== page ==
UConn Celebrates 1 NCAA Title, Watches Shot At 2nd
STORRS, Conn. (AP) _ Kevin Ollie delivered on the promise he made last month after UConn’s final home game, bringing an NCAA championship back to Gampel Pavilion.
Ollie and the Huskies, who beat Kentucky 60-54 on Monday night in Texas, arrived back on campus Tuesday evening for a raucous pep rally in front of about 7,500 fans at the Huskies’ home arena.
“On senior night I told you all to save this date, didn’t I?” Ollie told the crowd Tuesday. “The only reason I said that is because I knew what kind of team I had, what kind of coaching staff I had and I knew I had the greatest fans in America behind us.”
Ollie had grabbed a microphone after UConn’s 69-63 win over Rutgers on March 5 and promised the crowd that UConn would be back in April to hang a banner.
The title is the fourth for the program and the second in four years. It comes a year after the Huskies were banned from the NCAA tournament for failing to meet academic requirements, and after the school was left out of the expansion plans of both the ACC and Big Ten conferences.
“I think it’s an incredible thing from being down and out of the tournament to where we are now,” said 23-year-old Matt Thomson, a 2013 graduate from Fairfield who came back to campus to welcome the team home. “I think it shows the real passion of the players, the fans and this entire school. No one lost hope. We all believed that we were still UConn.”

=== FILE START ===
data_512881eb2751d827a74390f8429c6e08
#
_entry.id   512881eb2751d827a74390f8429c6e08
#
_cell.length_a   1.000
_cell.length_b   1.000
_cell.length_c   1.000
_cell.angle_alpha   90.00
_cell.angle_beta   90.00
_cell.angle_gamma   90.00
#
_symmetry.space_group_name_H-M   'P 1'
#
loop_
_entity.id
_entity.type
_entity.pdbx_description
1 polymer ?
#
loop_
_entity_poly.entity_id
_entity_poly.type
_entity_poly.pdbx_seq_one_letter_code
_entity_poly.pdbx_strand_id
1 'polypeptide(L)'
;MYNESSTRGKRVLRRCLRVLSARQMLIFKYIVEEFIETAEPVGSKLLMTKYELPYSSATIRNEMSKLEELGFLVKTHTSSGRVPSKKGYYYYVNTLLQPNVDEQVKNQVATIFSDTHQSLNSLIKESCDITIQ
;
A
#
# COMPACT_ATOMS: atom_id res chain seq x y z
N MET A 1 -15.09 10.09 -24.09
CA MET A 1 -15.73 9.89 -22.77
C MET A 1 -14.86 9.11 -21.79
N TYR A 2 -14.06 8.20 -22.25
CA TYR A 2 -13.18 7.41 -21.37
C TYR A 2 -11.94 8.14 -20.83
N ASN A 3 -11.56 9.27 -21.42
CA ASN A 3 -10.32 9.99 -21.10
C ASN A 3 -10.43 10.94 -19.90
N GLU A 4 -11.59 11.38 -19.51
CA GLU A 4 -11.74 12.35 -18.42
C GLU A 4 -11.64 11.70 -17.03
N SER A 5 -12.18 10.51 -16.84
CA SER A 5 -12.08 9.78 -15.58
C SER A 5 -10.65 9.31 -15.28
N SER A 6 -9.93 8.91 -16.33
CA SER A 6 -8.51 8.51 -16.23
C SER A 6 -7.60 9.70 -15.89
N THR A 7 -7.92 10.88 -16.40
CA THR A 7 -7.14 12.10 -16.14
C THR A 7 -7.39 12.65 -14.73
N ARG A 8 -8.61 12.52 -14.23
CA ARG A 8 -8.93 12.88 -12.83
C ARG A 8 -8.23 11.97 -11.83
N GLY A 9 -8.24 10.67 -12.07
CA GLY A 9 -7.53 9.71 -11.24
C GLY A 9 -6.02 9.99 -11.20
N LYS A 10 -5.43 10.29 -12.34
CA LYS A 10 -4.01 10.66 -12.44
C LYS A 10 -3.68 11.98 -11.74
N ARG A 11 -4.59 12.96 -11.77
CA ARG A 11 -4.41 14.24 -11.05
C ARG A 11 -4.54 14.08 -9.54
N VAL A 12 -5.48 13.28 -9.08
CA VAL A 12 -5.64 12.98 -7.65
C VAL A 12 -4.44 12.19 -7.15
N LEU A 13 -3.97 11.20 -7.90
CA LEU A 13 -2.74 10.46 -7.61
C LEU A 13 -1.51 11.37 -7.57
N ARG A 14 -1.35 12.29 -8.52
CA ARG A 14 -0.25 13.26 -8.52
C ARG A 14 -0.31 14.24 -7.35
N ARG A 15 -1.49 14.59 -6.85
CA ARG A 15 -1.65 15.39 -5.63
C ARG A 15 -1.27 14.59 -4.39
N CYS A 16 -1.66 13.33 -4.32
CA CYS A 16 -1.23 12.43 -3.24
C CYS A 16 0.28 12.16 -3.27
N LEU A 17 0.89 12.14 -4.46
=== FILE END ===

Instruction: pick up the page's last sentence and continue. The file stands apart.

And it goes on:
Fans were allowed to mingle with the players for about a half hour. They were invited back to the arena Tuesday night to watch on movie screens as the undefeated UConn women played for a ninth national title against Notre Dame in Nashville.
After the rally, Ollie said the adversity of serving a penalty for transgressions committed before they arrived helped bring the team together as well.
“It’s a great life lesson for them, and they are going to be better men for it,” he said. “They didn’t stop fighting for each other and now they’re reaping the success afterward.”
Fans at the rally cheered loudly as each player was introduced; saving their loudest ovation for senior star Shabazz Napier.
Napier’s mother, Carmen Velasquez, also was on hand, helping to unveil a plaque that put his name alongside other former UConn greats such as Ray Allen, Emeka Okafor and Kemba Walker on the Huskies of Honor wall high atop the arena.
“Hey mom, be careful up there, I love you,” Napier said. “Wow, I never thought I would be in the Huskies of Honor. I never thought my jersey would be retired in college. Wow.”
The senior All-American led the Huskies’ improbable run as a No. 7 seed through the NCAA tournament and scored 22 points on Monday. He finishes his career with 1,959 career points, and two NCAA championship rings. He ranks fourth on the Huskies all-time scoring list, third in assists and second in steals.
It’s the fourth time that the UConn men and women were in the Final Four at the same time. The school is the only Division I program ever to win both titles in the same year, accomplishing that feat in 2004.
State and local police were out in force again Tuesday night, in anticipation of a second consecutive night of celebrations on campus.
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